Gemcitabine undergoes intracellular conversion, similar to cytarabine, to the nucleotide gemcitabine monophosphate via the enzyme deoxycytidine kinase. Gemcitabine monophosphate is subsequently phophorylated to gemcitabine triphosphate (deoxydifluorocytidine triphosphate, dFdCTP) and gemcitabine diphosphate (deoxydifluorocytidine diphosphate) via the enzymes nucloside diphosphate kinase and deoxycytidylate kinase respectively. Gemcitabine triphosphate competes with deoxycytadine triphosphate (dCTP) for incorporation into into DNA strands similar to cytarabine. However, after insertion of the gemcitabine analog into DNA, an additional base pair is added before DNA polymerase is stopped. This "masked termination" makes gemcitabine more difficult to remove from the DNA strands thus inhibiting both DNA replication and repair. Gemcitabine is also involved in several mechanisms of self-potentiation, which increase the concentration and prolong the retention of gemcitabine in tumor cells. Inhibition of ribonucleotide reductase via gemcitabine diphosphate decreases dCTP levels, facilitates the incorporation of gemcitabine triphosphate into DNA, and increases the levels of deoxycitidine kinase required for activation. Gemcitabine-induced cell death has the morphological and biological characteristics of programmed cell death or apoptosis. Compared with cytarabine, gemcitabine crosses the cell membrane better, has longer intracellular retention, and exhibits greater affinity for deoxycytidine kinase. Further, gemcitabine could have a synergistic cytotoxic action in combination with other agents that damage DNA including cisplatin, radiation, ifosfamide, and mitomycin C. Gemcitabine is cell cycle specific for S phase causing cells to accumulate at the G1—S phase boundary.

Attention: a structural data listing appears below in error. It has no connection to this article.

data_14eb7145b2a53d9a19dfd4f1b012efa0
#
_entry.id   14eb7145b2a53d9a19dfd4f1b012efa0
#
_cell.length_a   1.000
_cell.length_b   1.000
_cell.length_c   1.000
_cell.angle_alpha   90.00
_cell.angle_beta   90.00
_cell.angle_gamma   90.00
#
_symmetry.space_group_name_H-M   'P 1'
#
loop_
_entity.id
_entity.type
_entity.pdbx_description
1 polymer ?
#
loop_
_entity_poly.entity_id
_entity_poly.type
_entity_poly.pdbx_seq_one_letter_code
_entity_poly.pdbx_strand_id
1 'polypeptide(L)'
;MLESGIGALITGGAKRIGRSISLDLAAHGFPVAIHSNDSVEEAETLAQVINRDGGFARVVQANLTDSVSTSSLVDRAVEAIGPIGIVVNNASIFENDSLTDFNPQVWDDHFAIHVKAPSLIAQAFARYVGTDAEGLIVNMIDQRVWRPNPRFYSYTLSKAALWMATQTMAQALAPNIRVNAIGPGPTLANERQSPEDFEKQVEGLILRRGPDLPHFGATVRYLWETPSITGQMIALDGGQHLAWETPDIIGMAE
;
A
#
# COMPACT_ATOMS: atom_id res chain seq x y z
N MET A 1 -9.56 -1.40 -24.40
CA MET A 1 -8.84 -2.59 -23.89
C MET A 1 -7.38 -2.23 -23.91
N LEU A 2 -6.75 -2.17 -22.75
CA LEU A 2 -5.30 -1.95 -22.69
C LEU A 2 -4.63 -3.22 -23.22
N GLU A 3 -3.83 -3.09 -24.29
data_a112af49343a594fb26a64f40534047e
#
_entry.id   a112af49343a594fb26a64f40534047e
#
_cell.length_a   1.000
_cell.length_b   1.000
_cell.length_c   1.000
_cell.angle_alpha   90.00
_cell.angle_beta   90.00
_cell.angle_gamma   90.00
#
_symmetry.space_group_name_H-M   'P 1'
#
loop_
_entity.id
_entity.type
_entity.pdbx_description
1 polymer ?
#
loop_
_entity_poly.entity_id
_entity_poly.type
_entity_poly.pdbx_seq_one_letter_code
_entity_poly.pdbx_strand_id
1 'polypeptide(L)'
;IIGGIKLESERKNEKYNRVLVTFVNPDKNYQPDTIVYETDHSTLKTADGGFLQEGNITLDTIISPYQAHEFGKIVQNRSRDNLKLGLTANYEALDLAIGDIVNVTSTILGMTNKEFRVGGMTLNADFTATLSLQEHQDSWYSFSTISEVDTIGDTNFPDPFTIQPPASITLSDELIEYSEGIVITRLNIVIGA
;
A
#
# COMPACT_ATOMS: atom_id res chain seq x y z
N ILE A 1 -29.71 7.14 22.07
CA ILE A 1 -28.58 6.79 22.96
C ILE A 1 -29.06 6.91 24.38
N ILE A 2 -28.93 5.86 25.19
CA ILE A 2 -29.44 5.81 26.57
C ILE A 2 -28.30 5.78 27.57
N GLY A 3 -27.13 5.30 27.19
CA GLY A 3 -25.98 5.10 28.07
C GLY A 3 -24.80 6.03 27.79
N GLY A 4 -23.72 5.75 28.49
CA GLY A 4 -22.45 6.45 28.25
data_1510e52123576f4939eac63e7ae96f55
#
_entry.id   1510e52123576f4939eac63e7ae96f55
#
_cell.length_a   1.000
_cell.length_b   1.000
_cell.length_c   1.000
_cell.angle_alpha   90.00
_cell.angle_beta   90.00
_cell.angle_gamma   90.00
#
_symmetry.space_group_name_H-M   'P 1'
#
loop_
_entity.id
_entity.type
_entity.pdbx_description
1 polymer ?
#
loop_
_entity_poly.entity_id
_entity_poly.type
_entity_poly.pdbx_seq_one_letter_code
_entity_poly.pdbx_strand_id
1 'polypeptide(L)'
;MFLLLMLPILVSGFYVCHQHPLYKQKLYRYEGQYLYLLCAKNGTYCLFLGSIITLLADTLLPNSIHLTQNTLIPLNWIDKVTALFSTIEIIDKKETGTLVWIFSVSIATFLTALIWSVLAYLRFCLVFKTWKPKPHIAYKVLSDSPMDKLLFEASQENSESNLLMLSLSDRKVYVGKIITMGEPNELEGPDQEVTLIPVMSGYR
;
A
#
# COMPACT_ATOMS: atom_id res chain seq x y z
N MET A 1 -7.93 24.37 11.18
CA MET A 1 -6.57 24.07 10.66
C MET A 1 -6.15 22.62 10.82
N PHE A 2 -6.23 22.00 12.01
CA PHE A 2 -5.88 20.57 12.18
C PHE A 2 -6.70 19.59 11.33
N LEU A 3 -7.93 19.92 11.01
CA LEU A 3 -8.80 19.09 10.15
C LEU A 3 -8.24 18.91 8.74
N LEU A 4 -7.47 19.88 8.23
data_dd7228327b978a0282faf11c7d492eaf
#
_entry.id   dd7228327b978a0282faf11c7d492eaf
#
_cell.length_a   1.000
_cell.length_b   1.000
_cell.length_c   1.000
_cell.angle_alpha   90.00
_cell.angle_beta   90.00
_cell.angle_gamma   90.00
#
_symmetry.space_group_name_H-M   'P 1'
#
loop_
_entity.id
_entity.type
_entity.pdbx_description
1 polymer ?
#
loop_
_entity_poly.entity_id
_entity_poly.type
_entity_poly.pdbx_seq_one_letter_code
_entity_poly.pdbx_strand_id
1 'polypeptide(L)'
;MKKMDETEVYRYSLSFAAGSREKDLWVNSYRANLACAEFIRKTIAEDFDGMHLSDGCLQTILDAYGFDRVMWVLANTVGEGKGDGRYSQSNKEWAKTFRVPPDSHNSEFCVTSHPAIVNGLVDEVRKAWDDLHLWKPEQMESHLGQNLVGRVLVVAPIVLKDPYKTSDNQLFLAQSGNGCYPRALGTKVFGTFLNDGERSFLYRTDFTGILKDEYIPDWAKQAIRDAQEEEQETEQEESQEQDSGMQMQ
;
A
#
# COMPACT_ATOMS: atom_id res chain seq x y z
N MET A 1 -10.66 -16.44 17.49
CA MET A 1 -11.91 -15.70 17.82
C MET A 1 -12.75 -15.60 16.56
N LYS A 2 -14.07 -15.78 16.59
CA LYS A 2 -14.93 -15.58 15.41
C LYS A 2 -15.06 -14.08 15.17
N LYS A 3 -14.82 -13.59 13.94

Gemcitabine is administered intravenously. The pharmacokinetics of gemcitabine are linear and are best described by a 2-compartment model. The exact sites of distribution of gemcitabine are unknown, but the distribution is affected by the duration of the infusion and gender. The volume of distribution is 50 L/m2 following gemcitabine infusions of less than 70 minutes and 370 L/m2 following infusions longer than 70 minutes. This indicates the distribution of gemcitabine to the tissue compartment is only significant after long infusions. Gemcitabine is metabolized by cytidine deaminase to the inactive metabolite, 2', 2'-difluorodeoxyuridine (dFdU). Protein binding is very low (< 10%). Elimination is primarily renal, with 92—98% of the gemcitabine dose recovered as the inactive uracil metabolite and < 10% recovered as the parent compound. Infusion duration or dose does not affect overall clearance; however, the elimination of gemcitabine varies based on gender and age. The half-life of gemcitabine is affected by the duration of infusion, age, and gender due to the changes in volume of distribution and clearance.
The Cmax of 2', 2'-difluorodeoxyuridine (dFdU) is reached 30 minutes after the end of the infusion. The active metabolite, gemcitabine triphosphate, can be measured in peripheral mononuclear cells. The Cmax of gemcitabine triphosphate occurs in 30 minutes and reaches a plateau after doses > 350 mg/m2 suggesting a saturable accumulation process. Longer infusion rates (> 60 minutes) resulted in 2-fold higher peak mononuclear cell concentrations of gemcitabine triphosphate than the same dose given over 30 minutes.